Monday, June 30, 2014

Burwell v. Hobby Lobby

Busy day at the Supreme court, and the first one I will discuss is Burwell v. Hobby Lobby.

This decision is problematic, because they are saying any employer can opt out of a law because of religious beliefs. The biggest problem is here:

The court’s four liberal justices called it a decision of “startling breadth” and said that it allows companies to “opt out of any law (saving only tax laws) they judge incompatible with their sincerely held religious beliefs.”
So, if I wanted to opt out of laws that prohibit me from killing someone and say it was my religious belief that I had to sacrifice a baby and a lamb on the third Wednesday of every month the Supreme Court's decision would say this is appropriate. Murder a little extreme? How about if I said that my neighbor's house offended my religion with its construction and burnt it down? Still extreme? I could go on, but this means that people don't have to follow the law if it doesn't fit with their religious beliefs perfectly. This opens the door to forced marriage from extreme groups (like what the Mormons did back when Joseph Smith was alive) and basically any group that wants to do anything they want. This is going to be overturned someday, but we are opening a dangerous precedent with this decision that extends beyond healthcare. The Religious Freedom Restoration Act which this decision is based on includes these types of dangers as well.

Another issue is how conservative religious groups are opposed to IUDs in general. IUDs are incredibly useful and since people are going to have sex anyways prohibiting IUDs is a pointless and frankly cruel decision. There is no law and there shouldn't be a law forcing anyone to use a IUDs, and prohibiting only IUDs is a very strange decision. This isn't protecting the religious freedom of those who are opposed to IUDs since it doesn't include other forms of birth control, but it is harming the ability for low-income families to access health products. This damages the government's ability to promote the general welfare, and misses the point completely on why we have laws to promote health in this country and that religious freedom does not include the right to impose your beliefs on others. Freedom of religion does not include imposing your religious beliefs on other which is exactly what this decision does. It shouldn't even be connected to abortion since wearing a IUDs to prevent pregnancy is a very different mechanism than an abortion. One would expect a religiously conservative Christian would be in favor of IUDs anyways since the Bible says nothing about IUDs (and in fact the only mention of abortion is in the Old Testament where it gives an ancient recipe to help a woman have an abortion) and if they were to follow Jesus' advice to love they neighbor would want to prevent unwanted pregnancies which when caused by rape or some other event can make a woman far worse off and struggle to pay the bills if she doesn't have a supportive partner and/or family. The very notion of opposing IUDs is contrary to the old Christian notion of charity (which is of course very similar to other world religions, Islam, Buddhism, etc.) and this type of behavior is what turns so many people off of religion when these people abuse these religious texts to take advantage of others.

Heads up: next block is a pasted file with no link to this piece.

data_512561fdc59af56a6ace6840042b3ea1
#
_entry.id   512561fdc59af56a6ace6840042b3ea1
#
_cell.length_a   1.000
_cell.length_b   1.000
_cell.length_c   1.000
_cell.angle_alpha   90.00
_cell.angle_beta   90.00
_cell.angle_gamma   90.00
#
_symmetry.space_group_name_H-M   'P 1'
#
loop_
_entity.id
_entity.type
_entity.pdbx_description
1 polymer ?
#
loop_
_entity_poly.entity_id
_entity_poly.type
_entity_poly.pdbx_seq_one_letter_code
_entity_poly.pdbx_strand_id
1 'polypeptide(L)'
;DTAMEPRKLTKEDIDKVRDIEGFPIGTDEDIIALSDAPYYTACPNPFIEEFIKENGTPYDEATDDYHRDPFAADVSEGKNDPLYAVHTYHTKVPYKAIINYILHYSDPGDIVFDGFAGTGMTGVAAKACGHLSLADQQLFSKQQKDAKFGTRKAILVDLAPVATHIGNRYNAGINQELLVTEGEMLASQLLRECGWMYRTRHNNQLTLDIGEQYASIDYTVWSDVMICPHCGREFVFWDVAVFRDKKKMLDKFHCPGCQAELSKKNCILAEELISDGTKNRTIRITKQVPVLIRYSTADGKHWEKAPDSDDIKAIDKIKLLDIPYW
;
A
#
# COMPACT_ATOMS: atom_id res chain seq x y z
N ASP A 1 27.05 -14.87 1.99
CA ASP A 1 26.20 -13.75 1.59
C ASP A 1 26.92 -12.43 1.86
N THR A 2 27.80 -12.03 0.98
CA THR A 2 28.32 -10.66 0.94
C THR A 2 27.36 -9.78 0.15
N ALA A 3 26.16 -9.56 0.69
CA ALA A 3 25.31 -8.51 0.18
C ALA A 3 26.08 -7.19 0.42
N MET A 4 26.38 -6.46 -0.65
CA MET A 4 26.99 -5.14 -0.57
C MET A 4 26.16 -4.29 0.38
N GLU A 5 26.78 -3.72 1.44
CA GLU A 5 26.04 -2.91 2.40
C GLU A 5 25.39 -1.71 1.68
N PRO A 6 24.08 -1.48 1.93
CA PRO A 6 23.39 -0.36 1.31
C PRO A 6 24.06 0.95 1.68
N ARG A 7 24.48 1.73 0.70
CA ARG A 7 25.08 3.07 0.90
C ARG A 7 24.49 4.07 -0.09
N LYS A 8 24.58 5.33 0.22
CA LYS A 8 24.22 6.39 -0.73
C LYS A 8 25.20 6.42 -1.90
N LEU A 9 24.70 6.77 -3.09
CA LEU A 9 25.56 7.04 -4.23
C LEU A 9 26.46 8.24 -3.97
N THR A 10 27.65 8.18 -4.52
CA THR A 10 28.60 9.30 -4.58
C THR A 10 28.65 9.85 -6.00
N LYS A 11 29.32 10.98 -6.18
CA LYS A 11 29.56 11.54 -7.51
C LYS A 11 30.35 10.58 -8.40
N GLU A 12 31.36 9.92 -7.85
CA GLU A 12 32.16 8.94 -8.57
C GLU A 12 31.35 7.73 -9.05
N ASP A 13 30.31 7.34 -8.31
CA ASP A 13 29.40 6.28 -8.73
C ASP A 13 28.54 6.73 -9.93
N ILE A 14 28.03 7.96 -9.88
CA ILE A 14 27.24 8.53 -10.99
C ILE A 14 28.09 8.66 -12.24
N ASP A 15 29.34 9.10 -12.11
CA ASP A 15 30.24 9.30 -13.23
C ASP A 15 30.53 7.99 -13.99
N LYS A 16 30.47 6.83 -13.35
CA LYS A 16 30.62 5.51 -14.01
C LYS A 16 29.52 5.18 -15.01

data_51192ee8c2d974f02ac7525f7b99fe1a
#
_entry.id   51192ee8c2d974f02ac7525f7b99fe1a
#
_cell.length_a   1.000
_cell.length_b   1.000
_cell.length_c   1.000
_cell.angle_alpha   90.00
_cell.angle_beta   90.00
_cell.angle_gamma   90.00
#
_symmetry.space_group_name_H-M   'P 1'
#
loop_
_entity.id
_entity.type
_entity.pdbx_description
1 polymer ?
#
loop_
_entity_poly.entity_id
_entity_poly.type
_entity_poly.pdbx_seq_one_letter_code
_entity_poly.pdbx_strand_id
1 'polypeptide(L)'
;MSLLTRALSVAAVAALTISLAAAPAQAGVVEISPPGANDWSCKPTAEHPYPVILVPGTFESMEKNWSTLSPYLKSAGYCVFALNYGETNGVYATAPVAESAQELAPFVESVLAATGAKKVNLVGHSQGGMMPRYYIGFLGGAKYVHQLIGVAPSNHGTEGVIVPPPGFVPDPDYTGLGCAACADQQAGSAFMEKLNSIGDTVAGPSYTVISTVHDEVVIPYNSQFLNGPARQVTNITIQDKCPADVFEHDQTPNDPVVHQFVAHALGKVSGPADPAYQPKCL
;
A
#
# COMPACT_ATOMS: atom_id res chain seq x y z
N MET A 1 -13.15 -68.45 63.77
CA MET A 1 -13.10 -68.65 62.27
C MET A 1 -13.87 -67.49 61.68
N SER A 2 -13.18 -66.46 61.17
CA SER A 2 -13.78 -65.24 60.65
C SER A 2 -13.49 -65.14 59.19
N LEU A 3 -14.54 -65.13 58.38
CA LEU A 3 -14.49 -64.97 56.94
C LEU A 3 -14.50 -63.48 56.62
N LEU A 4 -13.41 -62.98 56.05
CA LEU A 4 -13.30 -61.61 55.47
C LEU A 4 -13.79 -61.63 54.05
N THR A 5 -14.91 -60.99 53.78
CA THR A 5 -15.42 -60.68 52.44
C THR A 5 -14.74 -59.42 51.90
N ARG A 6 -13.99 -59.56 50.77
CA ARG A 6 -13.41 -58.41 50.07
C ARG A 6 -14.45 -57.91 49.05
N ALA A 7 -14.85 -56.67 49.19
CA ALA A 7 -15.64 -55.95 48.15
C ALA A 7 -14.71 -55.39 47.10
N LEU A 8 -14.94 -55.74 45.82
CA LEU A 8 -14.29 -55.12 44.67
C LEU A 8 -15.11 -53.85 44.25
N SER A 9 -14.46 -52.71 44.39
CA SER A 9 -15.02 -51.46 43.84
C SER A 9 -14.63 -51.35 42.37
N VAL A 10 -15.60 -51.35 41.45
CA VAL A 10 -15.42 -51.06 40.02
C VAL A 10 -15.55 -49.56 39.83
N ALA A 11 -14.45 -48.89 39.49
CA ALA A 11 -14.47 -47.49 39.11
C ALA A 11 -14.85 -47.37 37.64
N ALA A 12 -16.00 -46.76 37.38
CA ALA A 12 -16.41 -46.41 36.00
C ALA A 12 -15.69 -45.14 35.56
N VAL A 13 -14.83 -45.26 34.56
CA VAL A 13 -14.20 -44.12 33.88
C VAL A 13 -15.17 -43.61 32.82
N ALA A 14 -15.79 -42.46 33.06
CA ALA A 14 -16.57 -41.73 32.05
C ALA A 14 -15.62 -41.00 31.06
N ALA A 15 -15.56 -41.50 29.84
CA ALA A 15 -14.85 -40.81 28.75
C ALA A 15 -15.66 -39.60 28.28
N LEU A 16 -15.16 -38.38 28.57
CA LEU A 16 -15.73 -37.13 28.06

One final complaint with the people who are anti-woman is how they are misappropriating feminist and abolitionist Susan B. Anthony who like me was of Quaker heritage, like me attended a Unitarian church, and is my 6th cousin a few times removed. Our heritage is that of working on the Underground Railroad, like everyone I know of in our family was a feminist at some level (even the more conservative members of my family turn out to be feminist when you grill them about specific feminist issues). Claiming that she was opposed to abortion which if they knew anything about us Quakers and Unitarians (not all of my family is UU, but I have met a good number of UUs who are of Quaker heritage and have found a significant number on our family tree) would know how very wrong they are to misappropriate my heritage. I don't swear on my blog, but this pisses me off! Stop abusing my heritage!

This opposition to IUDs has nothing to do with freedom of religion. It is a war against the poor and women. As a feminist I am very unhappy with this decision and its implications.

Update: 1 July 2014. This post originally stated that condoms were banned, this was factually incorrect and has been corrected to IUDs.

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